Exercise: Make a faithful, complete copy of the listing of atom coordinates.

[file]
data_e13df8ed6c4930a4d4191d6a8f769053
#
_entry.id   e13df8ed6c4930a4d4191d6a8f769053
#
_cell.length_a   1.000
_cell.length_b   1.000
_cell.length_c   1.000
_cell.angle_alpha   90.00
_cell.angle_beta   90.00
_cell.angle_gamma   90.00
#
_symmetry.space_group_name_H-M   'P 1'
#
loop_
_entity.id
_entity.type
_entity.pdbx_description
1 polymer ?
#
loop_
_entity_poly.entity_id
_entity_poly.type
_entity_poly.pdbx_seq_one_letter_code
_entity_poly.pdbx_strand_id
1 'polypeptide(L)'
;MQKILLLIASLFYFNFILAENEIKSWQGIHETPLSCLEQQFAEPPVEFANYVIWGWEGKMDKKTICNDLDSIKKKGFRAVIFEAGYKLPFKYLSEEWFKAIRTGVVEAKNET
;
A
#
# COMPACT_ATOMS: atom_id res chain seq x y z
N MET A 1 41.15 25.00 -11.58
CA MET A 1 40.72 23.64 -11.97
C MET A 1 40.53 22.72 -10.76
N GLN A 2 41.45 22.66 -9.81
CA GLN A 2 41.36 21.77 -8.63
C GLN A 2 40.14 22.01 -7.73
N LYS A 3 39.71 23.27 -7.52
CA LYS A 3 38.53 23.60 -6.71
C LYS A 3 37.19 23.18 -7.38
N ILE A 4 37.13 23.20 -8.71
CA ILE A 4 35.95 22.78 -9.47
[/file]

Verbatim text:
data_e13df8ed6c4930a4d4191d6a8f769053
#
_entry.id   e13df8ed6c4930a4d4191d6a8f769053
#
_cell.length_a   1.000
_cell.length_b   1.000
_cell.length_c   1.000
_cell.angle_alpha   90.00
_cell.angle_beta   90.00
_cell.angle_gamma   90.00
#
_symmetry.space_group_name_H-M   'P 1'
#
loop_
_entity.id
_entity.type
_entity.pdbx_description
1 polymer ?
#
loop_
_entity_poly.entity_id
_entity_poly.type
_entity_poly.pdbx_seq_one_letter_code
_entity_poly.pdbx_strand_id
1 'polypeptide(L)'
;MQKILLLIASLFYFNFILAENEIKSWQGIHETPLSCLEQQFAEPPVEFANYVIWGWEGKMDKKTICNDLDSIKKKGFRAVIFEAGYKLPFKYLSEEWFKAIRTGVVEAKNET
;
A
#
# COMPACT_ATOMS: atom_id res chain seq x y z
N MET A 1 41.15 25.00 -11.58
CA MET A 1 40.72 23.64 -11.97
C MET A 1 40.53 22.72 -10.76
N GLN A 2 41.45 22.66 -9.81
CA GLN A 2 41.36 21.77 -8.63
C GLN A 2 40.14 22.01 -7.73
N LYS A 3 39.71 23.27 -7.52
CA LYS A 3 38.53 23.60 -6.71
C LYS A 3 37.19 23.18 -7.38
N ILE A 4 37.13 23.20 -8.71
CA ILE A 4 35.95 22.78 -9.47